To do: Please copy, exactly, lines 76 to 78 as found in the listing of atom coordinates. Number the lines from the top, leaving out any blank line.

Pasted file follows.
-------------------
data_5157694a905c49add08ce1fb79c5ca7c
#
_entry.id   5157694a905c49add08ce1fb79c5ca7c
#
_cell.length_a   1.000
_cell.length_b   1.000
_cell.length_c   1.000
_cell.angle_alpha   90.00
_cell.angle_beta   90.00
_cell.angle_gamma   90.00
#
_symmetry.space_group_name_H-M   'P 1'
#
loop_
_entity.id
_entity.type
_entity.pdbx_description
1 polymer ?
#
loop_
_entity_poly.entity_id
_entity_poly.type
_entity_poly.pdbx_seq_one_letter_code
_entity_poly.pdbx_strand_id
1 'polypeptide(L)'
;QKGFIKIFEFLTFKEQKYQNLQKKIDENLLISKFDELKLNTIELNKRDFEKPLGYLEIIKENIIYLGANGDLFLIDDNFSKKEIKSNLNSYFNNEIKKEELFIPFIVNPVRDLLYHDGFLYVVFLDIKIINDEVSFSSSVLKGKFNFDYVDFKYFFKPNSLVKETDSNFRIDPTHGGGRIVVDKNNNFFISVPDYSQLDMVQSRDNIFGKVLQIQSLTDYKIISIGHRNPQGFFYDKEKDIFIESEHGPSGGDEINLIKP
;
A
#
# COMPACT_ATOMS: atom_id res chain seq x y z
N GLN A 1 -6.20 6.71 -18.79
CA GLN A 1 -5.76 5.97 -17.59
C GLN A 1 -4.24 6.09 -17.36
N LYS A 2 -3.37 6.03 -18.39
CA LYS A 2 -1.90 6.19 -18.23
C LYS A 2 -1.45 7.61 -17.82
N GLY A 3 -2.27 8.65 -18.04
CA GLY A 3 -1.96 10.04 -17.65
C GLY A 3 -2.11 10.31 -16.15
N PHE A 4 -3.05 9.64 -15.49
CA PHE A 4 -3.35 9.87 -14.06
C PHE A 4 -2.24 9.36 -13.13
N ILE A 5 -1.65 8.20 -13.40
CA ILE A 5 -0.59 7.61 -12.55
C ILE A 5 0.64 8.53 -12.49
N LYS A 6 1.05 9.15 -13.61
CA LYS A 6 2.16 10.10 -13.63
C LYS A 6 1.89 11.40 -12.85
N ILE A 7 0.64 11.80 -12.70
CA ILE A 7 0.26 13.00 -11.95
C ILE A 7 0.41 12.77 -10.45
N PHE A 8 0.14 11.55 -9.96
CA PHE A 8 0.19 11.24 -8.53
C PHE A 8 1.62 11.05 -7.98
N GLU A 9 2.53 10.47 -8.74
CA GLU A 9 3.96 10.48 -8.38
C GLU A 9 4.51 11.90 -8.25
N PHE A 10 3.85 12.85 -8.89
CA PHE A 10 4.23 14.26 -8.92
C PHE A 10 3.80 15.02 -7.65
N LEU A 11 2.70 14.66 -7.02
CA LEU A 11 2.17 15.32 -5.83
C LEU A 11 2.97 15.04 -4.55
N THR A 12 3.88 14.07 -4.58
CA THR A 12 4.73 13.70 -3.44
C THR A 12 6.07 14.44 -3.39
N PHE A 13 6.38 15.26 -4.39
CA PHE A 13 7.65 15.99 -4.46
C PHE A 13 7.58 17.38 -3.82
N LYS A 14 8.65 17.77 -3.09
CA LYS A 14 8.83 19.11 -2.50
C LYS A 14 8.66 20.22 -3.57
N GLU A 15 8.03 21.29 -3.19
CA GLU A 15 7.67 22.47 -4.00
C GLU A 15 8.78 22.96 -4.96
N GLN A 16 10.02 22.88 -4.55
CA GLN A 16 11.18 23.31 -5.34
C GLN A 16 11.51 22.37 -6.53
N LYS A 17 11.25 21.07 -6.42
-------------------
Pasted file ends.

N GLN A 16 10.02 22.88 -4.55
CA GLN A 16 11.18 23.31 -5.34
C GLN A 16 11.51 22.37 -6.53